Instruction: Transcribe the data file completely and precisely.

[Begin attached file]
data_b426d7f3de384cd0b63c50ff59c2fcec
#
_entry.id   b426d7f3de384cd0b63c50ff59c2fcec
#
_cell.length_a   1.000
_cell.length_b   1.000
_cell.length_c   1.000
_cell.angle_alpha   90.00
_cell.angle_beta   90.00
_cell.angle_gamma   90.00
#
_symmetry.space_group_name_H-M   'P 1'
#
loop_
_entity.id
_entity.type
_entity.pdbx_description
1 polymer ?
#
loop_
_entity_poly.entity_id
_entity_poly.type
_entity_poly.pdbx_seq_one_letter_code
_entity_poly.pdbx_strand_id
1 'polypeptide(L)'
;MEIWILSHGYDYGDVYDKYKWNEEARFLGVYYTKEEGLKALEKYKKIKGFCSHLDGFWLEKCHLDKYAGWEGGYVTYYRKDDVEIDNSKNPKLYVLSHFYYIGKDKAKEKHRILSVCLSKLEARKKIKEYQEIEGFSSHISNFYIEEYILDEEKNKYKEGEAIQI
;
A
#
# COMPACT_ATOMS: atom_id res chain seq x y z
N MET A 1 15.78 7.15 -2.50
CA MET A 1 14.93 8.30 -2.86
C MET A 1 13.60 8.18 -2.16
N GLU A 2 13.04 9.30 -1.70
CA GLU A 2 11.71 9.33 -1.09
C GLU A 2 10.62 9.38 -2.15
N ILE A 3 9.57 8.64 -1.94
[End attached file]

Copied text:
data_b426d7f3de384cd0b63c50ff59c2fcec
#
_entry.id   b426d7f3de384cd0b63c50ff59c2fcec
#
_cell.length_a   1.000
_cell.length_b   1.000
_cell.length_c   1.000
_cell.angle_alpha   90.00
_cell.angle_beta   90.00
_cell.angle_gamma   90.00
#
_symmetry.space_group_name_H-M   'P 1'
#
loop_
_entity.id
_entity.type
_entity.pdbx_description
1 polymer ?
#
loop_
_entity_poly.entity_id
_entity_poly.type
_entity_poly.pdbx_seq_one_letter_code
_entity_poly.pdbx_strand_id
1 'polypeptide(L)'
;MEIWILSHGYDYGDVYDKYKWNEEARFLGVYYTKEEGLKALEKYKKIKGFCSHLDGFWLEKCHLDKYAGWEGGYVTYYRKDDVEIDNSKNPKLYVLSHFYYIGKDKAKEKHRILSVCLSKLEARKKIKEYQEIEGFSSHISNFYIEEYILDEEKNKYKEGEAIQI
;
A
#
# COMPACT_ATOMS: atom_id res chain seq x y z
N MET A 1 15.78 7.15 -2.50
CA MET A 1 14.93 8.30 -2.86
C MET A 1 13.60 8.18 -2.16
N GLU A 2 13.04 9.30 -1.70
CA GLU A 2 11.71 9.33 -1.09
C GLU A 2 10.62 9.38 -2.15
N ILE A 3 9.57 8.64 -1.94